In some technology areas, such as the chemical arts, inventions often revolve around finding a certain range of ingredients or operating conditions that enable certain improved results. Because these arts are very unpredictable, and there are so many different ingredients to try and utilize, inventions lie in finding the particular combination of elements and ranges that enable systems to operate. Consider battery chemistry - the unpredictable art that held back electric vehicles (at least in part) for a hundred years (according to some).
Today we discuss how, at the USPTO, the applicant has a tough row to hoe, even in these unpredictable arts, when the difference between the cited references and the claimed invention is “merely” the difference in a claimed range (including when the ranges are non-overlapping).
As noted in a previous post, there are some tricks to dealing with the issue of optimization of ranges (where the applicant claims a value within a range disclosed in the prior art). There, it is in applicant’s interest to establish, with evidence, some sort of criticality of the claimed values.
In a similar vein, even when the applicant claims values that are not within a disclosed range in the prior art, the applicant should be cautious and be prepared to come forward with evidence of unexpected advantages or reasons as to why the particular claimed value or range is so important. For example, as the Federal Circuit recently pointed out in in re Brandt, claiming a range that abuts the prior art can be prima facia obvious:
… because the claimed range and the prior art range abut one another, and Appellants conceded as fact that there is no meaningful distinction between the two ranges, substantial evidence supports the Board’s finding that the difference in cover board density ranges “could not be smaller.” J.A. 5. And because Appellants did not overcome the Board’s rejection based on the prima facie case with persuasive argument and/or evidence, we there-fore conclude that in this case the Board did not err by affirming the examiner’s obviousness rejection. See Titanium Metals, 778 F.2d at 783 (stating a prima facie case of obviousness can be found where the ranges “are so close that prima facie one skilled in the art would have expected them to have the same properties”); In re Huang, 100 F.3d 135, 139 (Fed. Cir. 1996); In re Woodruff, 919 F.2d 1575, 1578 (Fed. Cir. 1990); In re Aller, 220 F.2d 454, 456 (CCPA 1955).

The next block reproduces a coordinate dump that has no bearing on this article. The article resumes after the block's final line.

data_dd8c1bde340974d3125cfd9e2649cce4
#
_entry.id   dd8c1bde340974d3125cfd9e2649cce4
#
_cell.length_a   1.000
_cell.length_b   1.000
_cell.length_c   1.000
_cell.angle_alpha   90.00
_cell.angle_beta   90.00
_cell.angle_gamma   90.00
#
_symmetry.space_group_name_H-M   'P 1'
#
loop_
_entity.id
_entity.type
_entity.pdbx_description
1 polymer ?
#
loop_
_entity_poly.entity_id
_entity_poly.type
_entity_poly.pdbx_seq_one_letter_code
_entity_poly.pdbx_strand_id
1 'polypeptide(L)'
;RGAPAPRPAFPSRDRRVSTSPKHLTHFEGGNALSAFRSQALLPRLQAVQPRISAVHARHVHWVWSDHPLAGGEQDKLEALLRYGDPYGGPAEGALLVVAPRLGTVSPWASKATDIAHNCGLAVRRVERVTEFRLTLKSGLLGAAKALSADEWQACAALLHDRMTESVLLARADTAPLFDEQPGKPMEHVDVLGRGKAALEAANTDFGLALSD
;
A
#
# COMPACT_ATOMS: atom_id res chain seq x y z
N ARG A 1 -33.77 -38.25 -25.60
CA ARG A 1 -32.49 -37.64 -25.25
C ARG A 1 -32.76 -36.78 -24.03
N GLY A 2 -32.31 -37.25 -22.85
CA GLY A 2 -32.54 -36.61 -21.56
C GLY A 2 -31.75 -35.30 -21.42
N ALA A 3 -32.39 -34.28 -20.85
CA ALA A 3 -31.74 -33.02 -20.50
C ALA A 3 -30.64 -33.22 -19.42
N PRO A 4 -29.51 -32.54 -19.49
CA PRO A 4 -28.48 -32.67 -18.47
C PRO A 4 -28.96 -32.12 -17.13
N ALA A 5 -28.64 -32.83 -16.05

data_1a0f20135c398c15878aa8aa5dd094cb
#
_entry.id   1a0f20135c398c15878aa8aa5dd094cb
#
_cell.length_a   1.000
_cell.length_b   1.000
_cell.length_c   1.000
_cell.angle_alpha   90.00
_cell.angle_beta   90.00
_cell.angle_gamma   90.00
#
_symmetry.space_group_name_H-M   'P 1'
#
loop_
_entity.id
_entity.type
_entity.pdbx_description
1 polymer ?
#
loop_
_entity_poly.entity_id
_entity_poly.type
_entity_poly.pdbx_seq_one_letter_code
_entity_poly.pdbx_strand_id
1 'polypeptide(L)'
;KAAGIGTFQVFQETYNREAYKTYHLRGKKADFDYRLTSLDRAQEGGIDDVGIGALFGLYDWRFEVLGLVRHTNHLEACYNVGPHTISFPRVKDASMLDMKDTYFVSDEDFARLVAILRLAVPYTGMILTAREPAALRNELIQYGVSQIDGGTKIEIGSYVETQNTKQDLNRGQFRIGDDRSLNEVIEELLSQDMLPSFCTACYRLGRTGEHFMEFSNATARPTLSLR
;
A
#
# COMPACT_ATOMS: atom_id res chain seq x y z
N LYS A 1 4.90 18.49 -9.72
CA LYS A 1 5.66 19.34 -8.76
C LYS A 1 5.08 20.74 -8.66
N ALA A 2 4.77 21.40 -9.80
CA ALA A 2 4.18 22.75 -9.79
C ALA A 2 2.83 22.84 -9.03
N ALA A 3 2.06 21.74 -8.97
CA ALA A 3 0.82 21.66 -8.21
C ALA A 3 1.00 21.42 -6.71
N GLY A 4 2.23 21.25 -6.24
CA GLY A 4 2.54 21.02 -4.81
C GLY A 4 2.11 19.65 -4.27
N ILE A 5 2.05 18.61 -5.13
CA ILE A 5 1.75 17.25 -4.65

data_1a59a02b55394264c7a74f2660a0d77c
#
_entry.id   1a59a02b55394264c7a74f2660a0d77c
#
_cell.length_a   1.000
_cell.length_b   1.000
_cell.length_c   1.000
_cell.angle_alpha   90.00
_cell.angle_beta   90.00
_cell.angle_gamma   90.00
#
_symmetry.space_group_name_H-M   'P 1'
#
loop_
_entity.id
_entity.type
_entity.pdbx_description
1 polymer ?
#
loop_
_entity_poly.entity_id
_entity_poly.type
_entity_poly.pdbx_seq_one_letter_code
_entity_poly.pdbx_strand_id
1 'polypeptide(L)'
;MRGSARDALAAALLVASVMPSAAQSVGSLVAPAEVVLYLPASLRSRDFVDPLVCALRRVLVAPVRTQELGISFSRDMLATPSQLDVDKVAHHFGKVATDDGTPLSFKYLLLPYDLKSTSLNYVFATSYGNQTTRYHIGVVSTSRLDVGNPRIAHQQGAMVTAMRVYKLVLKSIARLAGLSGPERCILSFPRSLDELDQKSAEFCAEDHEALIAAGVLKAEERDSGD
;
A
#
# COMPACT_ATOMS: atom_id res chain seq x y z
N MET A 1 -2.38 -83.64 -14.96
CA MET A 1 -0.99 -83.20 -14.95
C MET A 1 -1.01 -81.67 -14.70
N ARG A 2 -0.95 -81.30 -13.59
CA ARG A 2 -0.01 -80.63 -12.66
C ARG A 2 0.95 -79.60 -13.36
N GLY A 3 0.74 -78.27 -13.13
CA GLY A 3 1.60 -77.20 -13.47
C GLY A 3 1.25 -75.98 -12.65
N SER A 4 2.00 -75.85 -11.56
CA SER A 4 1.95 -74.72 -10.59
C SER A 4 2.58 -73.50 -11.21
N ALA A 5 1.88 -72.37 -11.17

A recent PTAB case extends even further than Brandt to cover situations where the end values of the prior art are taught to be flexible. Specifically, in SN 14/350,890, the applicant claimed values outside of the prior art’s disclosed range and argued to the Board that, therefore, the Examiner had failed to establish a prima facia case. The Board, however, was not convinced (emphasis added):
A claimed invention can be rendered prima facie obvious by a prior art reference that discloses a range that touches the range recited in the claim. In re Geisler, 116 F.3d 1465, 1469 (Fed. Cir. 1997) (citing In re Malagari, 499 F.2d 1297, 1303 (CCPA 1974)). The ranges disclosed by Clement are not presented as exact cut off points and Clement does not state any particular reason for selecting 5 micrometers as the maximum for the microfiber range. There is no specific teaching away from slightly higher diameters for the microfibers. Thus, Clement provides evidence that the outer boundaries of the ranges are not critical. The evidence is sufficient to support a prima facie case of obviousness and the burden shifts to Appellant to show that the prior art either taught away from the 5-8 micrometer range of claim 1 or to show that Appellant obtains unexpected results using diameters in the range of the claim. See In re Malagari, 499 F.2d at 1303; see also In re Woodruff, 919 F.2d 1575, 1578 (Fed. Cir. 1990) (discussing cases in which a difference between the claimed invention and the prior art was a concentration range or difference in another variable and stating that "in such a situation, the applicant must show that the particular range is critical, generally by showing that the claimed range achieves unexpected results relative to the prior art range.").
Thus, the PTAB somewhat turns the requirement that the Office establish obviousness on its head to essentially require that the Examiner merely needs to show that the prior art does not teach away from the claimed range. Further, this “turn” is based on drafting language that was likely merely added by a careful drafting attorney to avoid the specification being used to overly restrict the claims of the prior art application.
So, when working in the unpredictable arts with an invention that is based on claimed values or ranges, be prepared to come forward with evidence even if your claimed range is outside all of the cited references, especially if the cited references were carefully drafted with permissive language.